The numbers are weaving. 23 lakh applicants for 368 peon’s jobs in UP, 25 lakh vying for 6000 Group D jobs in Bengal, 25 million applications for 90,000 jobs in the Railways, 2 lakhs for 1137 vacancies for the post of police constables in Maharashtra.
Somehow these numbers from the last few years highlight the scarcity of jobs in many parts of India, but on the other hand, they speak to the continued power of the government job.
In a growing economy one must think that there is a numerous number of career options to be chosen but certainly, we see this happening in the larger cities where people prefer private sector jobs over government jobs, because of money, growth prospects and work culture.
But when you step into the larger India you would realize that situation is changing in small-town India and the picture changes completely.
The private sector is viewed largely with suspicion and more than a little contempt.
The private job is considered to be work at its most sweaty and unrewarding.
One is answerable to the owner and the hours are long and hard with no permanence.
The exception is an IIT degree, which is considered as a passport to all kinds of opportunities; but even for many IIT students, the ultimate destination is a government job.
The reason for the preference for a government job is easy to understand as the biggest fact is that it provides permanence.
It speaks volumes for the economy when stability is valued over everything else. The government job ‘settles’ one’s life into a template of ever-after; anxiety about the future is substantially managed.
As compared to a privet sector jobs government job is less taxing in terms of the effort that needs to be put in; the ‘no tension’ nature of employment is often spoken of.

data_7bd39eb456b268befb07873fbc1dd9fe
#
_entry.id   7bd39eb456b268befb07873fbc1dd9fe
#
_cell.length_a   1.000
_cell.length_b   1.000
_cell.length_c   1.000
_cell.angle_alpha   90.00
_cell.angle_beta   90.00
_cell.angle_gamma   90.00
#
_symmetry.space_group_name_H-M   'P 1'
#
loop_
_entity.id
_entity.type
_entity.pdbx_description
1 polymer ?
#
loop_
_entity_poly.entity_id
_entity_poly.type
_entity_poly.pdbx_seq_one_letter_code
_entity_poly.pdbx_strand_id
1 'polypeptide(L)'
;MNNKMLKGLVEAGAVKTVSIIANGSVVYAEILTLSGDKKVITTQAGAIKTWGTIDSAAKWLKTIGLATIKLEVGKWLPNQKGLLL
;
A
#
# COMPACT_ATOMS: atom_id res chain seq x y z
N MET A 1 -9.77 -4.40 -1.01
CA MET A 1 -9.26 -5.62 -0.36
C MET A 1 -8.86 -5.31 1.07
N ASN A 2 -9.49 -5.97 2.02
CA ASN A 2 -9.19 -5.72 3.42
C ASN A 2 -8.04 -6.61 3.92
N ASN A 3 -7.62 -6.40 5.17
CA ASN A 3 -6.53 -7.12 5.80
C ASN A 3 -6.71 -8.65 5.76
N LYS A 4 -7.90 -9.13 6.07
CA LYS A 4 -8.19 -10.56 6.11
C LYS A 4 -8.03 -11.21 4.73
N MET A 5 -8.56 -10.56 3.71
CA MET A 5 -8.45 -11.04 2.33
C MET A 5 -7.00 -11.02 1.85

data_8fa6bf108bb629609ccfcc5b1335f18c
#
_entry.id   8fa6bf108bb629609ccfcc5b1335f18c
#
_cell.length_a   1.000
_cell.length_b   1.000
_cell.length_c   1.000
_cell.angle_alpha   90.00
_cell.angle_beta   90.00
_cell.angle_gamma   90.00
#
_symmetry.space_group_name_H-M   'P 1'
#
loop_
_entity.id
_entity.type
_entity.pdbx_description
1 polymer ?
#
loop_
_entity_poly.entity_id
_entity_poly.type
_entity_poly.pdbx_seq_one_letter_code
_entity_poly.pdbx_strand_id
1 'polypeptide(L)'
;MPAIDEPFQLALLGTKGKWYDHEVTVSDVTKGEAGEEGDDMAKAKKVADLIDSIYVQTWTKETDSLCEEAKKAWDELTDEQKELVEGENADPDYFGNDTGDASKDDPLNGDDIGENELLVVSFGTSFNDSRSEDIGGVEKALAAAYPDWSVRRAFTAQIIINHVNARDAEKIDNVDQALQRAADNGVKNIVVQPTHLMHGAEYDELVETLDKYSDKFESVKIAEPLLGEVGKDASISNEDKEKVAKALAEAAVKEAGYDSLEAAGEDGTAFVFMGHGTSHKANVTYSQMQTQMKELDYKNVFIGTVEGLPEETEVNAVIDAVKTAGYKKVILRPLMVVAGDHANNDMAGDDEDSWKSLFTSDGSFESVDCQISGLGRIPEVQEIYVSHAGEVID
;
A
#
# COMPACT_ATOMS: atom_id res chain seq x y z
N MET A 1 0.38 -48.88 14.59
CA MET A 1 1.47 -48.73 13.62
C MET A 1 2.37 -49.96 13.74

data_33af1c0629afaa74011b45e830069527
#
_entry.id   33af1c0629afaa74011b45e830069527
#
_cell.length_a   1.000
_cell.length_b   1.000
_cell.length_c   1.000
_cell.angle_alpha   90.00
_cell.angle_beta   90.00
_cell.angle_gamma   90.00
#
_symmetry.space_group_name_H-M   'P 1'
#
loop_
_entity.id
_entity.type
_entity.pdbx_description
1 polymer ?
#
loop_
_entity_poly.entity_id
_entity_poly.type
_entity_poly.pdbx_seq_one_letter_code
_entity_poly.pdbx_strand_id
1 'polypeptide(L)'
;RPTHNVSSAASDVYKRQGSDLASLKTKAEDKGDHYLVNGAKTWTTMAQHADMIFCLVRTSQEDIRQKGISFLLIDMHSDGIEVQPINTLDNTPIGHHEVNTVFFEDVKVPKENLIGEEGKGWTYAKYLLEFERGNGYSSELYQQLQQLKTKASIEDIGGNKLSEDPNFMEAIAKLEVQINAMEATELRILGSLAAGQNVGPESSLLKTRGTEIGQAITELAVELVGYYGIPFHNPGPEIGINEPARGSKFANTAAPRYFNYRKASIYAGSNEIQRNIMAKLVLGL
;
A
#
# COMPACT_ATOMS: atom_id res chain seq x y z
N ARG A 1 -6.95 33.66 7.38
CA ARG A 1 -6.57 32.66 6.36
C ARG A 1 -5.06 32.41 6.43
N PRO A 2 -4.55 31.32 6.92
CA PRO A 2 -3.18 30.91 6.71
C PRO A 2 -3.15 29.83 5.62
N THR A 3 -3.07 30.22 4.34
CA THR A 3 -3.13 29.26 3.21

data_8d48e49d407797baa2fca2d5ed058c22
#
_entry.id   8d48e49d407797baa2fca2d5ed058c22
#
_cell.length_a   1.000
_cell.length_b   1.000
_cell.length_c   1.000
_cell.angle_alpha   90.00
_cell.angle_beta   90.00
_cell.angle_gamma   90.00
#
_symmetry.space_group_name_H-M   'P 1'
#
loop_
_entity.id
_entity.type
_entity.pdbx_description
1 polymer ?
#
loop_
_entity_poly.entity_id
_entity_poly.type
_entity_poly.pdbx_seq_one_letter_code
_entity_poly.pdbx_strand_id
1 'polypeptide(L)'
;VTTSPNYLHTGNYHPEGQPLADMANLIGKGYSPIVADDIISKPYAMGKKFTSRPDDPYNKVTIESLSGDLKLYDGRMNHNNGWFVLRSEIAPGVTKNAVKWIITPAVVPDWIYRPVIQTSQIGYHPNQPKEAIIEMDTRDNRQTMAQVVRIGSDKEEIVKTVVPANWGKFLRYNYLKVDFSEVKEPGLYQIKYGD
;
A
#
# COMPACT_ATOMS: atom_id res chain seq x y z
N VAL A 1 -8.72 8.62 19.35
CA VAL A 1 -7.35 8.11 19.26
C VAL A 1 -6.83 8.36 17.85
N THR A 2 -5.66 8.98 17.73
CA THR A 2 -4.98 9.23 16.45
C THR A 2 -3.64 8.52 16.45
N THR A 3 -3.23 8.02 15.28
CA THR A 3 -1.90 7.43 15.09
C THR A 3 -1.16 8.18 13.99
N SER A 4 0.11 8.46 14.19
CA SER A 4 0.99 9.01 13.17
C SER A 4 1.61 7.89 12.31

In most of the parts of India power is stronger than the money.
Government jobs give identity in the ‘official’ social map of a region.
In India, People consider somebody as per one’s caste and then on basis of one’s official designation.
The intractability of the administrative system becomes the reason for its continued power- to crack it, one must be inside it.
In small-town India, official power is a palpable presence; cars zoom around with designations on the number plate, names of municipal officers are common knowledge, and transfers of key officers become headline news.
Which is why a government position, however menial, is often referred to an objectively more attractive private sector or entrepreneurial option?
We can see the evidence of this in the kind of people who apply for government jobs- CAs, MBAs, even doctorates can be found applying for jobs of peons and clerks- positions they would not dream of taking in the private sector.
These results in a vast number of young people finding themselves trapped in a bubble of competitive exams, responding to a constructed reality of exams and interviews that bears little resemblance to real life.
Lots of subjects have to be mugged, concealed skills developed, purely for the purpose of landing the job.
The learning here leaves little by way of residual knowledge; all of it gets consumed in the act of finding a job.
The intense demand for these jobs should mean that the government should get the best talent that is available.
For most of the aspirants, the hard work stops when they get the appointment letter in their hand. After that, they don’t consider it as work but as power. No doubt the government is spotted with extremely bright and committed people, but this is not a proper pattern, but simply a function of some individuals.
The attractiveness of the government jobs indicates that India of full of public-service-minded people who want to work to improve things on the ground.
Unfortunately, the popularity of the government job is a sign of how administration gets decoded not as service, but as a power despite all the progress the country has made.